Effects of Social Determinants on Growth of Business Enterprises a Case Study of Kisumu East Constituency – Kenya
Ndeda, Moses Amoke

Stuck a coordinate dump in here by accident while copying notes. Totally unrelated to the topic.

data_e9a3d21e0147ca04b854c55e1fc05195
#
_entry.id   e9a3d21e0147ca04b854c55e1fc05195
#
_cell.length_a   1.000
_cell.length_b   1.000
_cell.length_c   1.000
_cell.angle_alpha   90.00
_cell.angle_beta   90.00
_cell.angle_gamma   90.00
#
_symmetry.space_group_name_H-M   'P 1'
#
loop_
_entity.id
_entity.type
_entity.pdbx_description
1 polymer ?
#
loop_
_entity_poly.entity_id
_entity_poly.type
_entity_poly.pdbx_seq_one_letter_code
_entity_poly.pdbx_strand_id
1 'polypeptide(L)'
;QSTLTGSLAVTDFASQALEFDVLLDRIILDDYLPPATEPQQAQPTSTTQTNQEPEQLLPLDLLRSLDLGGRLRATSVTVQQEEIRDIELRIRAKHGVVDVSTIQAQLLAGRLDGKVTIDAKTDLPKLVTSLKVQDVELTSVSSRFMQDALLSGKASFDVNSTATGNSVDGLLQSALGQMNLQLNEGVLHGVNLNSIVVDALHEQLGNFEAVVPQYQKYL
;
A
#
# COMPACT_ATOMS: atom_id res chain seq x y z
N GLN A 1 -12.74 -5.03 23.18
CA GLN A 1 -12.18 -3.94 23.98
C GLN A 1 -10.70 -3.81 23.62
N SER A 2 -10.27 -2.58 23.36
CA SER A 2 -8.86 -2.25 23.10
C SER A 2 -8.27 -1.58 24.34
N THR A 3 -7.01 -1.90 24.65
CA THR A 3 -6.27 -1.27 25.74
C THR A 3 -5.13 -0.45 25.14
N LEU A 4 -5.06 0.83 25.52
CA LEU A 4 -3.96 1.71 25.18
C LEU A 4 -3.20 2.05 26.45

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The purpose of this study was to explore the effects of social determinants on growth of business enterprises. The study was based on the following objectives; to examine how Family size, Marital status, Gender, Age group, Family ties and Ethnicity of the entrepreneur affects growth of business enterprises. There are two hundred and fifty three small and medium business enterprises involved in production which are currently operating in Kisumu East constituency. These enterprises, operating in different fields, were the target population. From them, eighty four respondents were picked as the sample. Exploratory research design was used. Stratification and Snowball sampling techniques were used to select the target group. Businesses were stratified according to the gender of the operators and the field of interest to aid in comparison of all social determinants. The fields of interest were those operating in food processing, passenger transport, manufacture of molasses and so on. Data was collected through use of questionnaires and was presented through percentages, graphs, and tabulations, with SPSS being used to analyse results. The study showed that business growth is influenced by a number of social determinants such as family size, marital status, gender, age, family ties and ethnicity of the entrepreneur. It showed that large families encourage emergence of businesses while small families encourage their growth, married people engage in business for posterity and growth while single people do not focus on long lasting businesses, men have characteristics that help grow business large while women have the business opportunities but not the characteristics to help grow the businesses, qualities that are necessary to grow business such as experience and financial management come with age, support and attitude within a family may encourage or impede growth of business and a community's general aspirations and attitudes affects whether they concentrate on business to grow it or not. The study recommends an inclusion of studies on entrepreneurship in the primary and secondary school curriculum to focus young people onto business as means of employment, an introduction of a national entrepreneurship advisory council to advice entrepreneurs on how to address effects of these social factors to make their businesses grow, governments to ensure capital availability to entrepreneurs so that they can expand businesses and that efforts should be stepped up to ensure people have smaller families which are easier to focus on business growth.